I met Freï at the Nordic Summer University a few years ago in Iceland and then again in Sapmi in 2017. Here our work was programmed together and its compatibility in a schedule was soon found to lend itself to collaboration. My own practice is all about storytelling, usually through cutting edge digital media. Working with the Lorenzburg project is allowing me to return to some of my analogue practice alongside the digital.

On a personal note, as I am a UK and Republic of Ireland citizen, this project comes at an interesting time in the history of the British Isles. The United Kingdom’s referendum result means we will soon leave the European Union. This has heightened tensions within the painfully won Northern Ireland peace process and now Scotland is looking for another independence vote. As someone who has reconciled their identity as being of the ‘British Isles’ this is a shift in belonging, as my two nationalities will no longer share a Union and old arguments are given new life. As well as this, and as my Swedish husband is from there, I will soon be moving to Stockholm. Therefore this project gives me a way to help find connections between my own family history and Sweden, as well as the nations in my heritage. The project helps me to explore my multi-cultural heritage whilst helping me find older connections with my soon to be home.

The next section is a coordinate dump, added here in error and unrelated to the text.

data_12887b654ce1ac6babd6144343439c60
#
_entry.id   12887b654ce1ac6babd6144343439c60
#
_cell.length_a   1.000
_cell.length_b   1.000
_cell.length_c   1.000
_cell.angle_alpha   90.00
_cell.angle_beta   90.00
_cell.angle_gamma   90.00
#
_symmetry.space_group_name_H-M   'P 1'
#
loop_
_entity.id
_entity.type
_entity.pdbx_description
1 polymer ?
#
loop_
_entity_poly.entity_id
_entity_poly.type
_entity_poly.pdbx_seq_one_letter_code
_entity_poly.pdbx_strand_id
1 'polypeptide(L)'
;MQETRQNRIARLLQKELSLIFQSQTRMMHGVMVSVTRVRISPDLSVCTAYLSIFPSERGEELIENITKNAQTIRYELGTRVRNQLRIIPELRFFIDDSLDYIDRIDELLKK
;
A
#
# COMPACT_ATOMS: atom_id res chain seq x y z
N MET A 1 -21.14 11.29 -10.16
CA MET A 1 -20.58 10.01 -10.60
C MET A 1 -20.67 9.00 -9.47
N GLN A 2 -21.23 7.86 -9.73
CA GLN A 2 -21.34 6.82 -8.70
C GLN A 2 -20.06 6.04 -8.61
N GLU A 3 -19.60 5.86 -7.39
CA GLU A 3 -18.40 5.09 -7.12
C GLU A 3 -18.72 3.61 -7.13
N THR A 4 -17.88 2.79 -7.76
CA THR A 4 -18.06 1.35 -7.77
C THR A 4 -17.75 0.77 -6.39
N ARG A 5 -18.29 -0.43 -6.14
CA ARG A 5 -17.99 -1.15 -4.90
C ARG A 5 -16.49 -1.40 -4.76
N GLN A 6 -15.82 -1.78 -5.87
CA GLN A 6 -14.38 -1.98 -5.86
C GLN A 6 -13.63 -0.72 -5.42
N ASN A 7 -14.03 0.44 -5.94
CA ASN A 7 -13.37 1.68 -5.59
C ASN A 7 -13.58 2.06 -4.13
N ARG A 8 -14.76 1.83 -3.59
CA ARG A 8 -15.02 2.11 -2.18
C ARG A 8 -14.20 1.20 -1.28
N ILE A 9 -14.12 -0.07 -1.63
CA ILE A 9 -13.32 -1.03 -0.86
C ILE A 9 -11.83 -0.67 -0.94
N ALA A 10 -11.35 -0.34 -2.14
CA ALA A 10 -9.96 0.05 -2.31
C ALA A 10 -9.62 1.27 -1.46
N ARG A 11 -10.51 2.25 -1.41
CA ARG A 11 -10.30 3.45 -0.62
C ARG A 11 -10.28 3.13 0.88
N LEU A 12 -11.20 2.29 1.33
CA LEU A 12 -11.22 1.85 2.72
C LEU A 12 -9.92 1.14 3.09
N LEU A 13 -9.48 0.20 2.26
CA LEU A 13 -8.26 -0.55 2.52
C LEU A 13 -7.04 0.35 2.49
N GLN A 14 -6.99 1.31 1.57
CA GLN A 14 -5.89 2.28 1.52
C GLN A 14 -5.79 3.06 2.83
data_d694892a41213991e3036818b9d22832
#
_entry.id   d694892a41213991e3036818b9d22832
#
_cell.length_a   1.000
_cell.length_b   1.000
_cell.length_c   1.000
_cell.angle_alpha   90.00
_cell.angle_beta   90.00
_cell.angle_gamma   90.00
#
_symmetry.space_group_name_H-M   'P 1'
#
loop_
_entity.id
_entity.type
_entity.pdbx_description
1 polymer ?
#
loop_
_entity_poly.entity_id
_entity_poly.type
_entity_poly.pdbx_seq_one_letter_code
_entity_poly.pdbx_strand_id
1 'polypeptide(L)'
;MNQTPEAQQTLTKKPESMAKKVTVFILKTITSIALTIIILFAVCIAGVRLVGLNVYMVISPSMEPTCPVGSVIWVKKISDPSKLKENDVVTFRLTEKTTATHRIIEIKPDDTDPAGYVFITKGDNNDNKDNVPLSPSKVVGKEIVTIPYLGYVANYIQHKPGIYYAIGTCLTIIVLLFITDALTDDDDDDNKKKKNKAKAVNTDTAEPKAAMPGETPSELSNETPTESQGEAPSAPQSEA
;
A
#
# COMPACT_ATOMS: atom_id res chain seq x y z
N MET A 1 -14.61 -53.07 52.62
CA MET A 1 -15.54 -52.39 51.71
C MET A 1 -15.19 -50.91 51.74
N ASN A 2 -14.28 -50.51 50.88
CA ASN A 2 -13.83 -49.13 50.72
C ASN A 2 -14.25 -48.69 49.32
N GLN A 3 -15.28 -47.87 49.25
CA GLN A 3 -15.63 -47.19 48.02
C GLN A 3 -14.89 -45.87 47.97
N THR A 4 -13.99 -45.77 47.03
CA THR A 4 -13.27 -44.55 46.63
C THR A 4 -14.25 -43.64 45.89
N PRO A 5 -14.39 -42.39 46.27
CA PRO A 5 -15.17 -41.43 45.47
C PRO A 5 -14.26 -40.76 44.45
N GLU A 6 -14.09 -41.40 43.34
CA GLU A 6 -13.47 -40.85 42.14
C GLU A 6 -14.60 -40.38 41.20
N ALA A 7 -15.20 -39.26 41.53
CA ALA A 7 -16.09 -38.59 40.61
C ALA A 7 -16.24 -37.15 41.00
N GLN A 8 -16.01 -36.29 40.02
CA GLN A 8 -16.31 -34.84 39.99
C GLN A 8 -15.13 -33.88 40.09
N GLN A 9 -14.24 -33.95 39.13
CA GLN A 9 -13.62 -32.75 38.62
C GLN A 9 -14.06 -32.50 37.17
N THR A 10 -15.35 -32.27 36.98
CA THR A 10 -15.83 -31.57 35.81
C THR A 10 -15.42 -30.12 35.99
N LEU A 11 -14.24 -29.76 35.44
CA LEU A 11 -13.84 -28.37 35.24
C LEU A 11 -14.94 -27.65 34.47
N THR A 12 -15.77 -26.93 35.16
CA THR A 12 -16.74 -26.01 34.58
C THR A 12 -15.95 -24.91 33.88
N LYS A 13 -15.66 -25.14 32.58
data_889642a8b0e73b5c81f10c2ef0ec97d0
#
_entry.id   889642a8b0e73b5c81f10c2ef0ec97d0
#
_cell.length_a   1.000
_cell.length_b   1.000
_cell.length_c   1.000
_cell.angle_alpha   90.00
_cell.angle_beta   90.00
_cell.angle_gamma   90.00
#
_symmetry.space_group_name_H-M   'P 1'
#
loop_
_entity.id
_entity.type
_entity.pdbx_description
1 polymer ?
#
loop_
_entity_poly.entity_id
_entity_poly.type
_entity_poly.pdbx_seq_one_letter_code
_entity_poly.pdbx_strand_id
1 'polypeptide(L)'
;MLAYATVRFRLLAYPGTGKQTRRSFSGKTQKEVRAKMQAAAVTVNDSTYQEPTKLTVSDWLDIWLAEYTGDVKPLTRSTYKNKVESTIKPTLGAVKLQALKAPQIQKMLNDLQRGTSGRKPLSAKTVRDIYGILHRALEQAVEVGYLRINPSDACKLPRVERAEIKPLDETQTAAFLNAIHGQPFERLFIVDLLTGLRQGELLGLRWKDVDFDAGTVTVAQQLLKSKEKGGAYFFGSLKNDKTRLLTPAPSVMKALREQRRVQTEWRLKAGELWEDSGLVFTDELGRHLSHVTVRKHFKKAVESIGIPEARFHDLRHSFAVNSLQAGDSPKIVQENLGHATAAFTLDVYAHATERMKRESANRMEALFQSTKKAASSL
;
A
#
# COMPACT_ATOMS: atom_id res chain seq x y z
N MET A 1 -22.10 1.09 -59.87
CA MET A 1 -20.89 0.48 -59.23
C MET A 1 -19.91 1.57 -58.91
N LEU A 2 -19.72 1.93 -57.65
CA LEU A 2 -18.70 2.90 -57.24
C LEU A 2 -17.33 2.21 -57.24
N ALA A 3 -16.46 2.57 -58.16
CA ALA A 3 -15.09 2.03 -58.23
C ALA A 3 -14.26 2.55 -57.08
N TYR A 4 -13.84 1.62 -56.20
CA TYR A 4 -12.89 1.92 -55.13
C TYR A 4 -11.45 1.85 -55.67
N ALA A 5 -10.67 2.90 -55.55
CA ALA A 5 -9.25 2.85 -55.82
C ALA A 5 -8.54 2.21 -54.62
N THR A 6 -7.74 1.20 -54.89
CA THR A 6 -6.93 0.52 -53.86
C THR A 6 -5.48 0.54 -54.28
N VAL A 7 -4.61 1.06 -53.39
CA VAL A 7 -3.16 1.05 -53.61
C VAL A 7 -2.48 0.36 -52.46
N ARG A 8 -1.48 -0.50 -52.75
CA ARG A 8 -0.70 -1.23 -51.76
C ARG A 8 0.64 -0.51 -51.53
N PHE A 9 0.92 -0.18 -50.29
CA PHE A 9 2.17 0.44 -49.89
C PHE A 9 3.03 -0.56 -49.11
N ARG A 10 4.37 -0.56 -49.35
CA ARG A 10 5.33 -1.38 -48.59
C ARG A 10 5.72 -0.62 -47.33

Bio

I currently work as a PhD Researcher and Associate Lecturer at Manchester Metropolitan University. My research is focused on how we use technology to tell stories whether through drones, virtual reality, 360 degree filmmaking, or through data. I work closely with BBC Research and Development on my PhD research where I am looking at the use of digital media to tailor a broadcast to its audience. Known as ‘Perceptive Media,’ this involves collecting data about the audience or their context to help inform the structure of the narrative. My research defines this kind of storytelling, demonstrates how it works, and explores the possible artistic intentions behind it.

Embroidery by Anna Frew

Betsy Lamborn

www.vapidmedia.co.uk (Together with Anna Frew)

Bio